An incremental cost analysis of telehealth in Nova Scotia from a societal perspective

D David Persaud, Steve Jreige, Chris Skedgel, John Finley, Joan Sargeant, Neil Hanlon

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41 Citations (Scopus)


We examined the costs of telehealth in Nova Scotia from a societal perspective. The clinical outcomes of telepsychiatry and teledermatology services were assumed to be similar to those for conventional face-to-face consultations. Cost information was obtained from the Nova Scotia Department of Health, the Canadian Institute for Health Information, and questionnaires to patients, physicians and telehealth coordinators. There were 215 questionnaires completed by patients, 135 by specialist physicians and eight by telehealth coordinators. Patient costs for a face-to-face consultation ranged from $240 to $1048 (all costs in Canadian dollars), whereas patient costs for telehealth were lower, from $17 to $70. However, from a societal perspective, the overall cost of providing face-to-face services was lower than for telehealth: the total costs for face-to-face services ranged from $325 to $1133, while the total costs for telehealth services ranged from $1736 to $28,084. A threshold analysis showed that, above a certain patient workload, telehealth services would be more cost-effective than face-to-face services from a societal perspective. This workload is attainable in Nova Scotia.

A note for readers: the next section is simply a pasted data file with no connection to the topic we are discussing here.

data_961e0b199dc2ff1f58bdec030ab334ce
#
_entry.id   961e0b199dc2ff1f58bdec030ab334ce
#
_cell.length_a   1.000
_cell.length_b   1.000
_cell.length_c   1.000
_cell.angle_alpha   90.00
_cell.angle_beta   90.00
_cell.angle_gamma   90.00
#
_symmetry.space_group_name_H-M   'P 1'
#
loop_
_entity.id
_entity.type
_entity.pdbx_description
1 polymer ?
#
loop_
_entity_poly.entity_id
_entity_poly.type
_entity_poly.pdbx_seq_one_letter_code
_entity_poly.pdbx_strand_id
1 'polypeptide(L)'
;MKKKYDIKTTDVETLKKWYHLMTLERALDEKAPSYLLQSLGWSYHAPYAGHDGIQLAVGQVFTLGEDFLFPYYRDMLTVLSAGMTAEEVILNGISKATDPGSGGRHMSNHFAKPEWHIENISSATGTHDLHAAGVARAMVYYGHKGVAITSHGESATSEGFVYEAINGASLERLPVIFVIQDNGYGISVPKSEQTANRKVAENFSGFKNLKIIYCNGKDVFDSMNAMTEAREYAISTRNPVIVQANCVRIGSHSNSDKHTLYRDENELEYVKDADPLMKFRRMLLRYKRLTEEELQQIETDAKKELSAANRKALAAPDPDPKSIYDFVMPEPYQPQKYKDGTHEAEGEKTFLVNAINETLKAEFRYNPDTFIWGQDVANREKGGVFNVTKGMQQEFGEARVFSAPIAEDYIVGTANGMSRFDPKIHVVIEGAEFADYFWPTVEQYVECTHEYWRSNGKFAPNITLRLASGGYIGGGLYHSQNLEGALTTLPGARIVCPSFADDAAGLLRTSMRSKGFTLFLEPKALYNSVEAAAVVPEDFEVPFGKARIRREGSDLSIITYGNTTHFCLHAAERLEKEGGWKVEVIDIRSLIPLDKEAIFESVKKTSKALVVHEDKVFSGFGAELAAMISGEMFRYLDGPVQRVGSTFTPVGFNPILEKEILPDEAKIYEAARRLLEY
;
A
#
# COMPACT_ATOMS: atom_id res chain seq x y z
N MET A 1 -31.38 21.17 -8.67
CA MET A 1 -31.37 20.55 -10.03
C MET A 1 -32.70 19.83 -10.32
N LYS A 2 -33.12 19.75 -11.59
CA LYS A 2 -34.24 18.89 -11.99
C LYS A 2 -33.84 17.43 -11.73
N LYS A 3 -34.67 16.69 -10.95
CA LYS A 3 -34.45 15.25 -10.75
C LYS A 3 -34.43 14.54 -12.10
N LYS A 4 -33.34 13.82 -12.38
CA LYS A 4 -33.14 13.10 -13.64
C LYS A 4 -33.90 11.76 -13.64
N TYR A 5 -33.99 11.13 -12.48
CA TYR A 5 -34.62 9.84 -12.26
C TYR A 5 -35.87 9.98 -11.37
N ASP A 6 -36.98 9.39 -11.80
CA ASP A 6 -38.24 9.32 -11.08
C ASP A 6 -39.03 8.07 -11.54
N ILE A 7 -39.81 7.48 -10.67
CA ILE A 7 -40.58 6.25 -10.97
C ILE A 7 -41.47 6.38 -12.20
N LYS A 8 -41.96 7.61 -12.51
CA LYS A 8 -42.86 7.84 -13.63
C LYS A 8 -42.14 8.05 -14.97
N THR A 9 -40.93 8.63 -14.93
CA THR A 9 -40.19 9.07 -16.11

Original languageEnglish
Pages (from-to)77-84
Number of pages8
JournalJournal of Telemedicine and Telecare
Issue number2
Publication statusPublished - 1 Mar 2005


  • Costs and Cost Analysis
  • Dermatology
  • Health Care Costs
  • Humans
  • Nova Scotia
  • Psychiatry
  • Telemedicine

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